In light of the similar functional defects of the phosphomimetic mutants (T240E, T244E, EE) and Sumo-disrupting mutants (K55R, 2KR) of SOX10, we hypothesized that there may be interplay between these two post-translational modifications. To test this, we comparatively analyzed the sumoylation status of WT and phosphomimetic mutants (T240E, T244E, and EE) of SOX10. As shown in Fig. 6a, T240E or T244E SOX10 had decreased levels of sumoylation compared with WT SOX10 and the EE mutation reduced SOX10 sumoylation even further. These observations were well correlated with results from prior functional studies on phosphomimetic (Fig. 4) and sumo-defective SOX10 mutants (Fig. 5c, d) and supported a notion that phosphorylation at T240 and/or T244 inhibits the sumoylation of SOX10, thus inactivating SOX10 for FOXD3 transcription. To elucidate how phosphorylation of SOX10 may inhibit its sumoylation, we examined the interaction of WT or EE SOX10 with the sumo E2 ligase UBC9, an essential component of the sumoylation machinery. Reciprocal immunoprecipitation reliably detected the interaction between SOX10 and UBC9 (Fig. 6a), which was in accordance with previous reports22. Importantly, the SOX10/UBC9 interaction was weakened by the phosphomimetic EE mutation (Fig. 6b) and knockdown of UBC9 diminished the sumoylation of WT SOX10 (Fig. 6c). We then performed GST-pull-down assay to further verify the interaction between SOX10 and UBC9. As shown in Fig. 6d, WT SOX10 was efficiently pulled down by recombinant GST-UBC9 but not by the GST control, confirming the interaction between the SOX10 and UBC9. Moreover, EE SOX10 was pulled down less by GST-UBC9 when compared with WT SOX10. The above results indicated that phosphorylation of SOX10 at T240/T244 may inhibit SOX10 sumoylation at least partly by interfering with the interaction between SOX10 and UBC9.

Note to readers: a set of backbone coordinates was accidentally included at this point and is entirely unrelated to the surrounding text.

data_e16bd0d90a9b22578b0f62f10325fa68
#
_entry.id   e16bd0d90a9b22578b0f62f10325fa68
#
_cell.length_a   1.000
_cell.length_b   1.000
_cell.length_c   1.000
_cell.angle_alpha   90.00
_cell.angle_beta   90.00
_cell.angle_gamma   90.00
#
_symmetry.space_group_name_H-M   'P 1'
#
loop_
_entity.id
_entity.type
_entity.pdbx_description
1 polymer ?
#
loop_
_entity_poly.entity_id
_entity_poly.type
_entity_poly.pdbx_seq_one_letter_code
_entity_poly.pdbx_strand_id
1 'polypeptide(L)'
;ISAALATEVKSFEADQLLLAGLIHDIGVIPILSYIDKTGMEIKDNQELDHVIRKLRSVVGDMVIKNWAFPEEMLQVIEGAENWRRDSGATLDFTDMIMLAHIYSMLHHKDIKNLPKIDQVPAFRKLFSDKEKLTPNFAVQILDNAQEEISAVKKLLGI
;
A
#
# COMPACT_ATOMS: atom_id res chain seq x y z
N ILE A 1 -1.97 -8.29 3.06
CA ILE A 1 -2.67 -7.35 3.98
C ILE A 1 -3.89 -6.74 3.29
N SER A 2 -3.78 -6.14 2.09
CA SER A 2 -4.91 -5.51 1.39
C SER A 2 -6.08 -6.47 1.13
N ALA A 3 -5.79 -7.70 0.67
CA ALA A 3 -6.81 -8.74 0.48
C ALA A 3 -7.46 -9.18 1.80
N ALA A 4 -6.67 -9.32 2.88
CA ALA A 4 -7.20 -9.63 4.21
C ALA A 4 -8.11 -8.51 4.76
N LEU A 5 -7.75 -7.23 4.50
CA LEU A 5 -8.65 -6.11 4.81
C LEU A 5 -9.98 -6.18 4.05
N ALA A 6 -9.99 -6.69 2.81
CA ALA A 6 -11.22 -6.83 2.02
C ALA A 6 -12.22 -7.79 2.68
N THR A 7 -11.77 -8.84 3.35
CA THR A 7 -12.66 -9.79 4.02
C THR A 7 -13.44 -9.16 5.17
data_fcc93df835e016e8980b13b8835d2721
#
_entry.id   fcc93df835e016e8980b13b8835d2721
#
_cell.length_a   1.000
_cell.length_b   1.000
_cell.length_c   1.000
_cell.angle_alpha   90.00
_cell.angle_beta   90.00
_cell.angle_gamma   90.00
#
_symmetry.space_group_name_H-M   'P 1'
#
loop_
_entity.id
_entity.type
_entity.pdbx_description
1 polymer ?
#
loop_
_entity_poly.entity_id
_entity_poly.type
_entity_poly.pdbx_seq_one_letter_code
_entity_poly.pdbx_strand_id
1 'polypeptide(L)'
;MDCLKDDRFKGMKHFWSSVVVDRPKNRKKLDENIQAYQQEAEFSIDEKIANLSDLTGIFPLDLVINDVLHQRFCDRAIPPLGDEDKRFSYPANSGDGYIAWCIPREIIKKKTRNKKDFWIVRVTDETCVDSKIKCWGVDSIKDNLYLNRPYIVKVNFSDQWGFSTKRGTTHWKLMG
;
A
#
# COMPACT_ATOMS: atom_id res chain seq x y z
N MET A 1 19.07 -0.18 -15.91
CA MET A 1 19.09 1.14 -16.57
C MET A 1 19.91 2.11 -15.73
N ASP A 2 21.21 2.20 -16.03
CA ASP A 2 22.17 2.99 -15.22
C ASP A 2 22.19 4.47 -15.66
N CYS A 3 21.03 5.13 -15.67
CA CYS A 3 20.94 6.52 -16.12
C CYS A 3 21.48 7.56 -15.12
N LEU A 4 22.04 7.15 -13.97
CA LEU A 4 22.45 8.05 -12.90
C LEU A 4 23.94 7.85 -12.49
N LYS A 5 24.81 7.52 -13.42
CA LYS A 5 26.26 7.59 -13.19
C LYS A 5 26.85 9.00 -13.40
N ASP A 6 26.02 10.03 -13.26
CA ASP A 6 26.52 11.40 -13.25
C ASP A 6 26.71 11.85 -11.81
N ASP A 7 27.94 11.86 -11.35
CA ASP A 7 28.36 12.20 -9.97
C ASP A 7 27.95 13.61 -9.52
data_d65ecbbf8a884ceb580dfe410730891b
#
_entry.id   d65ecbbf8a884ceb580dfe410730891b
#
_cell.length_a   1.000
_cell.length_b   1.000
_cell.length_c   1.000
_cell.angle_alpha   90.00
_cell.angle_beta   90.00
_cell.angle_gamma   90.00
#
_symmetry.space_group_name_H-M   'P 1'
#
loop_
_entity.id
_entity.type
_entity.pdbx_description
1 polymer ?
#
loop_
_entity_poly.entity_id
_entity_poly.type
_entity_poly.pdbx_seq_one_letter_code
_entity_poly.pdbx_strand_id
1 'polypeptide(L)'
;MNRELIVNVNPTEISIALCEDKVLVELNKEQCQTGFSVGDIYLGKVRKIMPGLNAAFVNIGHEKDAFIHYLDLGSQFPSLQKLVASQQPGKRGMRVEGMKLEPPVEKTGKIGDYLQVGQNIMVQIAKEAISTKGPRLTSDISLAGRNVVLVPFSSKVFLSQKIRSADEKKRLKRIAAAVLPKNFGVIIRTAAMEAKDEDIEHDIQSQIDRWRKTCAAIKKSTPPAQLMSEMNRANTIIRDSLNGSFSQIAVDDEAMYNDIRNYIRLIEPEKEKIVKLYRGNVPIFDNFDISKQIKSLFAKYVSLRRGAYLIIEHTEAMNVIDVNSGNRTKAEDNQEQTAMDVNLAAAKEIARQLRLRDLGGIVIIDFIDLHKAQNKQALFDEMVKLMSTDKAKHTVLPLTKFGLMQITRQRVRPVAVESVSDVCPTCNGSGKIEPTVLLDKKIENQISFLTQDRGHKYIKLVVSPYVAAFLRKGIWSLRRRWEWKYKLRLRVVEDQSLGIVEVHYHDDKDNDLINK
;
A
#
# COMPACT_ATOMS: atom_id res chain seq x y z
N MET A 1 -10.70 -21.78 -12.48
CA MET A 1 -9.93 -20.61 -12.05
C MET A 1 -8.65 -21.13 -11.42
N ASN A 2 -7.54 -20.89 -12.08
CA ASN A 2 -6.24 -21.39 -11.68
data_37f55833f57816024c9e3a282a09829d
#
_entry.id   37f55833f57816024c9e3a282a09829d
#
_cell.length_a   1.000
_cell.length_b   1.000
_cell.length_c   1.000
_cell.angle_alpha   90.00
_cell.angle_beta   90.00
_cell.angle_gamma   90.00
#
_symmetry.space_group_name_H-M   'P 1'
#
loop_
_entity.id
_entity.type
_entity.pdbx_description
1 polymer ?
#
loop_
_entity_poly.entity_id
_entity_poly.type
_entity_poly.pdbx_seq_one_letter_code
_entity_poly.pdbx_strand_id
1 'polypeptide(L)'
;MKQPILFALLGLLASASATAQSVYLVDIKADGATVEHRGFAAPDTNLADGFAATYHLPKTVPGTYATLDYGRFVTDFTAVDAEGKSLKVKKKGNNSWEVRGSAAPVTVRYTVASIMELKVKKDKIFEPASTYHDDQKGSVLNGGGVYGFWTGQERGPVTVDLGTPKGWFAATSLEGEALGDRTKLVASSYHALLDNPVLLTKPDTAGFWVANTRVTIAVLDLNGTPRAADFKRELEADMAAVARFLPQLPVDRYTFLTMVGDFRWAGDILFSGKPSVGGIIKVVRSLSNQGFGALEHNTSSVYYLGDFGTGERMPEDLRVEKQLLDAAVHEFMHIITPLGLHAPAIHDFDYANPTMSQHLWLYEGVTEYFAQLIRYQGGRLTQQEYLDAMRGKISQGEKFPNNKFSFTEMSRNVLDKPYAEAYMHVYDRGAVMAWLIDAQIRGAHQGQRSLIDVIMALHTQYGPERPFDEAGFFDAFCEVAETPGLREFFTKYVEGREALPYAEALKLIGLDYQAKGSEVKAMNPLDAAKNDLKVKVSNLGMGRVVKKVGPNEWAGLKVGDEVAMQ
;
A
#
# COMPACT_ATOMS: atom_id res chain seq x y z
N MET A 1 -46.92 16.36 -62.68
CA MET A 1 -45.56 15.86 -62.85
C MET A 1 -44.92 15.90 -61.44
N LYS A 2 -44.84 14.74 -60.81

To further confirm the role of SOX10 sumoylation in FOXD3 activation and the interplay between SOX10 phosphorylation and sumoylation, we performed dual-luciferase assays using the FOXD3 promoter reporter and a panel of HA-SOX10 variants including the sumoylation site mutants (K55R, K357R, and 2KR HA-SOX10), phosphomimetic mutant (EE HA-SOX10) and non-sumoylatable phosphomimetic mutant (2KR/EE HA-SOX10). Taylor et al. have demonstrated that the C-terminal SUMO1 fusion of SOX10 successfully recapitulated the function of sumoylated SOX10 at K357, a site close to the C-terminal end (21). In our system, we found that sumoylation of the N-terminal site K55 was more important than K357 for SOX10’s transcription activity on FOXD3. Therefore, we additionally included two phosphomimetic mutants that are either N-terminally or C-terminally fused to SUMO1 to mimick constitutive sumoylated SOX10 (C-SUMO1/EE, EE HA-SOX10 with C-terminal SUMO1 fusion and N-SUMO1/EE, EE HA-SOX10 with N-terminal SUMO1 fusion). In accordance with our western blot results, K55R and 2KR SOX10 failed to activate FOXD3 promoter while K357R SOX10 retained WT activity (Figs 5c, d, 6e). The phosphomimetic mutants EE and 2KR/EE SOX10 lost their activities, confirming that T240/T244 phosphorylation compromises the transcription activity of SOX10 on FOXD3 (Figs 4a, b, 6e). Interestingly, we found that the N-terminal but not C-terminal SUMO1 fusion restored the transcription activity of EE SOX10 on FOXD3 promoter (Fig. 6e), supporting the idea that phosphorylation of SOX10 may regulate its transcription activity through altering SOX10 sumoylation at K55.